They were scavengers. Their small size was most likely an adaptation to the Spartan conditions of the human settlements and camps. The shortened muzzles may have been an adaptation to elicit more food from these ancient people. Short muzzles look cute to us, and it is a very human response to want to indulge animals we find cute.

Now,  their short muzzles and small sizes were functional in that environment, but it now seems to me that we’ve gone too far with the Pekingese.

Any dog that has to sit on a ice pack after just a short run around the show ring is not “fit for function” — even if that function is to be a pampered pet.

What I find interesting about Pekes is that one almost cannot find the photos of the early dogs in websites associated with breed clubs or show breeders. Their looks have entirely disappeared down the memory hole.


Although looks alone should never determine the quality of a dog, I have noticed something disturbing about the fancy. One must train one’s brain to think of exaggeration as beauty. I find the early dogs much better looking than current show dogs. I am not a Pekingese person, and I’ve not been indoctrinated into their culture.

But I once worked with an assistance dog organization that used golden retrievers. All but one dog was from show lines. This particular dog had no problems retrieving. She did not have to be taught at all. She was gracefully built and reddish in color.  Because of her abilities, she was going to be a brood bitch for the program.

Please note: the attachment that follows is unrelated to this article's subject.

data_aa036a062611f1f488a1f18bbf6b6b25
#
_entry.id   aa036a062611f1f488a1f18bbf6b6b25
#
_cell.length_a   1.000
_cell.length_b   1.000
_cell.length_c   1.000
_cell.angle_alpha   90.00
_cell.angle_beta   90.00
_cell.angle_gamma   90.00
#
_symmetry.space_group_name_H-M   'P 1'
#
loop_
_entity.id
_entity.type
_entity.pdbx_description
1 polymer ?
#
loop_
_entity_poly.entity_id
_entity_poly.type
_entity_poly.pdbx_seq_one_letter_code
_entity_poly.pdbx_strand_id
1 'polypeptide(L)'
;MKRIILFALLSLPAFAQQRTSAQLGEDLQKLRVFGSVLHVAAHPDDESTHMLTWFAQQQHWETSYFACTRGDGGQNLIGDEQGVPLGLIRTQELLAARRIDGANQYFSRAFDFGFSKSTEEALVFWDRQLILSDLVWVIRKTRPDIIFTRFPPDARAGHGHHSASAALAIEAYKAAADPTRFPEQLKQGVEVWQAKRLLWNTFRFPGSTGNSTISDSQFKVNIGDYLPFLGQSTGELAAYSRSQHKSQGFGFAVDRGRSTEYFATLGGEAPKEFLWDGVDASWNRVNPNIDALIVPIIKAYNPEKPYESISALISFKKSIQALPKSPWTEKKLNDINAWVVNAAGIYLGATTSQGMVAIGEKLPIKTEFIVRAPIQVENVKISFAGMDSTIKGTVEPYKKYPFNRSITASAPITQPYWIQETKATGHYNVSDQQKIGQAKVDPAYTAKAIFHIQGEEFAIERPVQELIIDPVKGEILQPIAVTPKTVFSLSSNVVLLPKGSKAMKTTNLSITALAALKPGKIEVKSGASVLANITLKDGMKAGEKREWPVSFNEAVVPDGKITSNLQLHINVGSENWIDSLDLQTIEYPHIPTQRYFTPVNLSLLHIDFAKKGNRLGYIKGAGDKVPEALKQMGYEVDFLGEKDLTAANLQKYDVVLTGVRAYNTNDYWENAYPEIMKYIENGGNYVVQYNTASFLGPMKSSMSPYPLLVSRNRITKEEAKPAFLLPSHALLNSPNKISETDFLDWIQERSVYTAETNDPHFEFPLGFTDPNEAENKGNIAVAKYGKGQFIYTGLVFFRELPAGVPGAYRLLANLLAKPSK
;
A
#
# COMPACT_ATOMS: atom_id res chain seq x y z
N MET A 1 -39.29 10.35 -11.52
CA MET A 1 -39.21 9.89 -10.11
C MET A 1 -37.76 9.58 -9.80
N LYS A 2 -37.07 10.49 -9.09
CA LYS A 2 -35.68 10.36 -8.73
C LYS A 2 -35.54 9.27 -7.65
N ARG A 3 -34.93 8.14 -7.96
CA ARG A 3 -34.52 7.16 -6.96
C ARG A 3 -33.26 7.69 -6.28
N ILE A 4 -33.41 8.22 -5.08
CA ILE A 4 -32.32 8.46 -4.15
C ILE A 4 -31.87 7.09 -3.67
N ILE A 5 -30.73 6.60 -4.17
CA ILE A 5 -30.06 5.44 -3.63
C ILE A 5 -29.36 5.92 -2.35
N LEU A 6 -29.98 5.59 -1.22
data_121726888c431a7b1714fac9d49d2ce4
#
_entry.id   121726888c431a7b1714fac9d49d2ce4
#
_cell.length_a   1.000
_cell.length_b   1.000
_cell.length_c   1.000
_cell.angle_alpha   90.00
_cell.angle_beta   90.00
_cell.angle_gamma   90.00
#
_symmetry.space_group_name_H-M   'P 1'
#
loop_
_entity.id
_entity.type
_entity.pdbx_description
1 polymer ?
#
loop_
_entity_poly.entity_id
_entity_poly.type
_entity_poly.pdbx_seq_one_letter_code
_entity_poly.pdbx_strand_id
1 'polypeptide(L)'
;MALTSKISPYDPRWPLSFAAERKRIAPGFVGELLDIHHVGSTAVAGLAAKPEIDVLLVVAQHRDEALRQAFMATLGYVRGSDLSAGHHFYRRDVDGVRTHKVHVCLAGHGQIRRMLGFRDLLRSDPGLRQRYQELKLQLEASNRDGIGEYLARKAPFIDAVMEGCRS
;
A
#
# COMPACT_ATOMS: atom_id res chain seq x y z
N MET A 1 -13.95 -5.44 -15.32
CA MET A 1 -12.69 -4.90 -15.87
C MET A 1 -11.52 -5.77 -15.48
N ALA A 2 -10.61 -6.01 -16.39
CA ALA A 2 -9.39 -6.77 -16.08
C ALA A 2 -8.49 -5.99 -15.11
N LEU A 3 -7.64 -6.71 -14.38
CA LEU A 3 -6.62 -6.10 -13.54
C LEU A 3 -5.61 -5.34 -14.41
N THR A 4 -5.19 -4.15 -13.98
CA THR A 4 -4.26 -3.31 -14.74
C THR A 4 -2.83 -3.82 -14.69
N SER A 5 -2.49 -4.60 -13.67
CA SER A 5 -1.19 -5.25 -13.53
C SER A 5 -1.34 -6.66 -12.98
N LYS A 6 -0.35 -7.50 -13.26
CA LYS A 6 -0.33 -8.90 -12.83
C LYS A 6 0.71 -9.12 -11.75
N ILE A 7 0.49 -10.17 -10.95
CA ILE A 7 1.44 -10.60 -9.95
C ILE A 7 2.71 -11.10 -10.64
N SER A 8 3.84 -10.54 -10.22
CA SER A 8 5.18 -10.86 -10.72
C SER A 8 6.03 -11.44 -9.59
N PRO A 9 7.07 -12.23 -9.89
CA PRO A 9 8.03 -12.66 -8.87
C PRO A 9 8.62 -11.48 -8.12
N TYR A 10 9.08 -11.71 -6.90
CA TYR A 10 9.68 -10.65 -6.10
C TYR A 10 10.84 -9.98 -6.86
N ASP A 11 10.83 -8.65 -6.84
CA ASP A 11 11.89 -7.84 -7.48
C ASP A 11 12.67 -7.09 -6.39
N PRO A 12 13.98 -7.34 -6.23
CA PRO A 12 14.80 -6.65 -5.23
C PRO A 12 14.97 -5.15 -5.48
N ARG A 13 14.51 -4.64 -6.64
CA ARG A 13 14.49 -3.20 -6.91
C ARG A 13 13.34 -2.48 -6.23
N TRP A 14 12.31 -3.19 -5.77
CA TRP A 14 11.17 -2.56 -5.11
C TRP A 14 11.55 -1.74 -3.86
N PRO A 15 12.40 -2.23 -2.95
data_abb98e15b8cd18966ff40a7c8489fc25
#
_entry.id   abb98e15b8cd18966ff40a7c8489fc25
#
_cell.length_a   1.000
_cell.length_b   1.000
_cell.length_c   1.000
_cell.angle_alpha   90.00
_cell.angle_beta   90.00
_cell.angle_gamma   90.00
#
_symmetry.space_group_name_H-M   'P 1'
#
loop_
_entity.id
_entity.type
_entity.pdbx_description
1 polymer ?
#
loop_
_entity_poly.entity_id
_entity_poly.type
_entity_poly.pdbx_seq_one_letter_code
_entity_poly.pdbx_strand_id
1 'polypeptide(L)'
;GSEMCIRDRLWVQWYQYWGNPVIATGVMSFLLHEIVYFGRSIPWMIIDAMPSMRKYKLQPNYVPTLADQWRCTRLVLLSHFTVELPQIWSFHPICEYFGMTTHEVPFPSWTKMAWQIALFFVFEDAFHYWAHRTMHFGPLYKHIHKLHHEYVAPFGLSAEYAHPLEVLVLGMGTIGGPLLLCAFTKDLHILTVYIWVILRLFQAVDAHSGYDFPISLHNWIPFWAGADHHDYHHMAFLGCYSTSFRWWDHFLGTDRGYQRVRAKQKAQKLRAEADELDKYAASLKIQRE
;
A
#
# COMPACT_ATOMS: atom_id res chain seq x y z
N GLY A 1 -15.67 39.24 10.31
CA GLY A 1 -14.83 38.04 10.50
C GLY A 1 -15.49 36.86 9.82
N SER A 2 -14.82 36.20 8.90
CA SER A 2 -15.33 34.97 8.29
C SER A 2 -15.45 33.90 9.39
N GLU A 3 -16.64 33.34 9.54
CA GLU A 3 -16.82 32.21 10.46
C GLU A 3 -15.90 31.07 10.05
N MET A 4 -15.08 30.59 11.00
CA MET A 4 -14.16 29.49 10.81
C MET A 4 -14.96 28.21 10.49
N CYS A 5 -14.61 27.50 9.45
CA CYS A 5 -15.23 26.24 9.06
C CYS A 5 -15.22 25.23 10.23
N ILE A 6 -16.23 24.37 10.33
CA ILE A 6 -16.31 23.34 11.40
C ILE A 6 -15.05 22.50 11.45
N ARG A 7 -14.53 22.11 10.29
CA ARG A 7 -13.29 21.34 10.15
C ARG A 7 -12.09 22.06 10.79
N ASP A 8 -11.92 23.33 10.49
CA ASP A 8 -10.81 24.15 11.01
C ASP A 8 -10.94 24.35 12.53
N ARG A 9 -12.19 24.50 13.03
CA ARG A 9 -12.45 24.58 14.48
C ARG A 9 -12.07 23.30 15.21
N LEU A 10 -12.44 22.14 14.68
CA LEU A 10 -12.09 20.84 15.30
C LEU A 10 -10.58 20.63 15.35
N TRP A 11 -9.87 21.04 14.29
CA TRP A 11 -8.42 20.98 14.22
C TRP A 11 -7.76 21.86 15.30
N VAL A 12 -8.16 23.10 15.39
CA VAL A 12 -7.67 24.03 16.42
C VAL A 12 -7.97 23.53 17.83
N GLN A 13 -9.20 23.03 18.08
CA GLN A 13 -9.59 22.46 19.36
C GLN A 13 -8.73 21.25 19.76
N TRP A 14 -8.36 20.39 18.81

The other dogs had no retrieving instinct. They had to be taught to retrieve. They were calmer than she was, but they were a bit harder to work with.

But what was interesting was what the uninitiated public thought of the dogs. We had to do a program for a summer youth program, and the children thought the red bitch was prettier than the other dogs.

Now, they were not indoctrinated in the breed standard. Lightly-built goldens that are red in color are thought of as ugly in the show ring. The average person tends to find these dogs better looking than the show dogs. (I also do, but that’s not my fundamental attraction. Lightly-built dogs are in keeping with working conformation, and darker colors are more in keeping with the breed’s history.)

I think that’s because our brains are designed to reject exaggeration. We have to be trained to learn that exaggeration is good.

Of course, this dog was 8 months old, as were the other dogs.  I was told by the director that when the pups were 8 weeks old, no one thought the red bitch was cute. The show dogs were far cuter puppies. They looked like little polar bears. And I think that’s what drives exaggeration in golden retrievers, coarse dogs produce cute puppies.

It was only when they started to mature that the working strain puppy started to look better than the other dogs. She was also learning at a far more rapid rate than the other dogs. Now, this program was more interested in form rather than function, and if one dog was learning so much better than the other dogs, they started to go for those working lines.

The last time I checked with this program, the majority of their dogs were working strain goldens and of the darker color. There were goldendoodles and Labrador or two, but there were no show-type goldens.